Speaking of “less is more”, that really is the point that needs to be made here. You must remember that the film and TV productions are run by teams and that the writer has his/her job and the rest of the team has theirs. In a novel, you must give the reader all the sensory details—the clothes someone is wearing, the titles of the books on the shelves (when it’s relevant), and even hairstyle when the mood strikes you. But, for a film or TV production, you have set dressers who fill in your locations, makeup and hair people who get your actors camera-ready, and also costume designers to set the mood. Basically, give the team an idea of what your vision is and have them fill in the gaps.
Everything Must Be On-screen
In a novel, you can write that a person is scared. Simple. An experienced writer will generally avoid the word altogether and show the character trembling or clenching their teeth or sweating profusely. This style of writing is what’s most important to writing a screenplay. Because you don’t have a narrator in the mind of the characters like in a book, you’ll have to show the emotions on the screen.
An even better way to show something is screen is by giving your main character a confidant, someone they tell their feelings too. In this way, you are still “showing” how the character is feeling because he/she is telling their friend or loved one how they really feel. Plus, it gives those secondary characters a moment to shine. Just make sure that every emotion felt is expressed by showing the character’s behavior or by having the character simply tell their friends or family that “I’m scared to get married,” or something to that effect.
Your Script Has a Unique Purpose
A lot of new screenwriters want their scripts to make a script reader run into their boss’s office screaming, “This is an amazing read. You gotta check it out!” Well… that’s just not what the screenplay’s purpose is. Yes, the script reader should enjoy reading your script, but a script is, like I said earlier, a blueprint or manual on how to make your movie. When script readers are reading your script, they’re looking for your ability to give a solid blueprint for a movie.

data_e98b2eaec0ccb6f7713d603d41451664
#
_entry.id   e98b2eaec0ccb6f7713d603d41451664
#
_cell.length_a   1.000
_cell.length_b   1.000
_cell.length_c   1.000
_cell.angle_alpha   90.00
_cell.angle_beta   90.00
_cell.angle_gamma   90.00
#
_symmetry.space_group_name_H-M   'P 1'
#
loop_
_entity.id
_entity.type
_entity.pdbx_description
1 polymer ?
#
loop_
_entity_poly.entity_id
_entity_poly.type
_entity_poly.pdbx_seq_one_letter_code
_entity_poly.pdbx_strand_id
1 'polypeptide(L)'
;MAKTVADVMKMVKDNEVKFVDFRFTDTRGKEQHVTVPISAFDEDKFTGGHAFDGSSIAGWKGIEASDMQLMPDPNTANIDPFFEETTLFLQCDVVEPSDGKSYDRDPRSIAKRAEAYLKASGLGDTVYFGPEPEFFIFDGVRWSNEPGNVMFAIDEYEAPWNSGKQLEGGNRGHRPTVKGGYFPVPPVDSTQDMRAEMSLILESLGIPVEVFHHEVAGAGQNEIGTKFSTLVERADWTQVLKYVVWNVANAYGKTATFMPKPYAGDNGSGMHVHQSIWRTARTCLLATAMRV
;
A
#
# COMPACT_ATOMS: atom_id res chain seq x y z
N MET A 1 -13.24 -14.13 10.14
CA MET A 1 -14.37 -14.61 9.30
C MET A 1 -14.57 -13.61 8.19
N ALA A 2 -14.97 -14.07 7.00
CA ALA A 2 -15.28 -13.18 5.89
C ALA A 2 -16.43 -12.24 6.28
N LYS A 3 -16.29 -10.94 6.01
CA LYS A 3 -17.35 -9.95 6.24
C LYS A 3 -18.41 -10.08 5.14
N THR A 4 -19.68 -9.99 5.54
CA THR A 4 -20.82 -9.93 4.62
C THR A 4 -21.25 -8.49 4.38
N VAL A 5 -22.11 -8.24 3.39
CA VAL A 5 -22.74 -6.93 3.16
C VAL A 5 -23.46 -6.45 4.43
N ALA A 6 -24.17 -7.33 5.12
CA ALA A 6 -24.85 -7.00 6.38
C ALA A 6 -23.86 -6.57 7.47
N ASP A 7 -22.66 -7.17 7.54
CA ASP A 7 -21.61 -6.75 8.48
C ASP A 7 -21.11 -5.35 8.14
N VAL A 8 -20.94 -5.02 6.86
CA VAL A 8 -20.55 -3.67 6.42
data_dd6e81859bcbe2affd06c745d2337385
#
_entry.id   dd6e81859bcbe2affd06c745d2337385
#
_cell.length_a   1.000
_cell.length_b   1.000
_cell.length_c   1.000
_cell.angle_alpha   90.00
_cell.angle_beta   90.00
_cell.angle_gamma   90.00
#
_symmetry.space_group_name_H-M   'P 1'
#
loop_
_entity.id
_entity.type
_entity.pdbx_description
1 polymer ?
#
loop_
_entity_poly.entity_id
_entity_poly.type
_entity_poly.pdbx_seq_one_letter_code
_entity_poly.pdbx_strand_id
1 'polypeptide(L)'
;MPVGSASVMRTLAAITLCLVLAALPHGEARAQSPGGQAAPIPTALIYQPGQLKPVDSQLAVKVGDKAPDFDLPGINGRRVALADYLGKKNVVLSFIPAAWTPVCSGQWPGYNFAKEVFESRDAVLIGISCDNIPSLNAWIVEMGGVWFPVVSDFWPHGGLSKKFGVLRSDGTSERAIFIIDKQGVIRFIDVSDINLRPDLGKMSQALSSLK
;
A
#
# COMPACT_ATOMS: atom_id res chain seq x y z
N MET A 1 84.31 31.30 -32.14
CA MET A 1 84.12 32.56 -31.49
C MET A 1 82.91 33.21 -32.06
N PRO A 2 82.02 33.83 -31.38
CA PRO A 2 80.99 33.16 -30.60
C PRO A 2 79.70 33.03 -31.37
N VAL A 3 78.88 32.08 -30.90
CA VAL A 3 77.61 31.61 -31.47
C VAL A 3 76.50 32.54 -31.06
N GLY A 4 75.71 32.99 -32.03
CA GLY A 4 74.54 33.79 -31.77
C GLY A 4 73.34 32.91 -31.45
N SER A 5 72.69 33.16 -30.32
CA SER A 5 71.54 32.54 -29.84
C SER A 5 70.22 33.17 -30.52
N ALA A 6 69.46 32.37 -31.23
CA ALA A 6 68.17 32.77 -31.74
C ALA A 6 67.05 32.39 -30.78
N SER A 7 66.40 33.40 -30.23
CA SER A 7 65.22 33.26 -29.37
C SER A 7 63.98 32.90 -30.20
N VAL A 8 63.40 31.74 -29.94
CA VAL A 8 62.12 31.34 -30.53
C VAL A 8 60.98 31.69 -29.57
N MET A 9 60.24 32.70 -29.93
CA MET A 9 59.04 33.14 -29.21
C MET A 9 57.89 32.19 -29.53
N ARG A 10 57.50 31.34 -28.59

They’re looking for your ability to show a character’s story arc on screen, that you understand how a great story is structured, that you didn’t remove liberties from the team, and that you’re doing justice to the budget. You’re not selling a novel here. You’re selling a manual for something that people will eventually watch. So, if the script reader can’t make heads or tales of a scene you wrote, he or she will toss it into the trash bin. Your goal is to sell the manual for an eventual production.
But of course, you want that reaction if you’re selling a book. Books are meant to be read. Scripts are meant to be produced and (a lot of the time) sold. So, keep that in mind.
To be a screenwriter first you have to write. And then you have to finish what you write. It seems obvious, but it’s not. —Javier Gullon
Hopefully by the time you’ve reached the end of this post, you’ll have gained knowledge most pertinent to your endeavors. I always tell writers of TV and Film that they’re writing for a visual medium and that it’s highly collaborative. In a nutshell, those are the two most important points to make in this post. Write your scripts with those two key points in mind.
Remember that everything happens as it happens in the world of TV and Film, so don’t fret too much about things ahead of production. Just write the best story that you can. Trust the crew to help you make story come alive. It’s a team sport. Don’t forget that.
How to Develop a Movie Script — Characters, Structure & Goals - Kyle Deguzman – An outline of how to turn your idea into a screenplay
Formatting a Screenplay: How to Put Your Story Into Screenplay Format – Studiobinder - An overview of how to take that brilliant story and format it into a screenplay
How to Write a Movie Script: Screenplay Format and Examples - SC Lannom – Lannom gives real world examples of what a screenplay should look like
Writing a Screenplay vs. Writing a Novel: Learn the 4 Key Differences – MasterClass staff - Highlighting four key differences between a screenplay and a novel.
Five Major Differences Between Writing Novels and Screenplays - ScreenCraft – Reveals five differences between screenplay and novels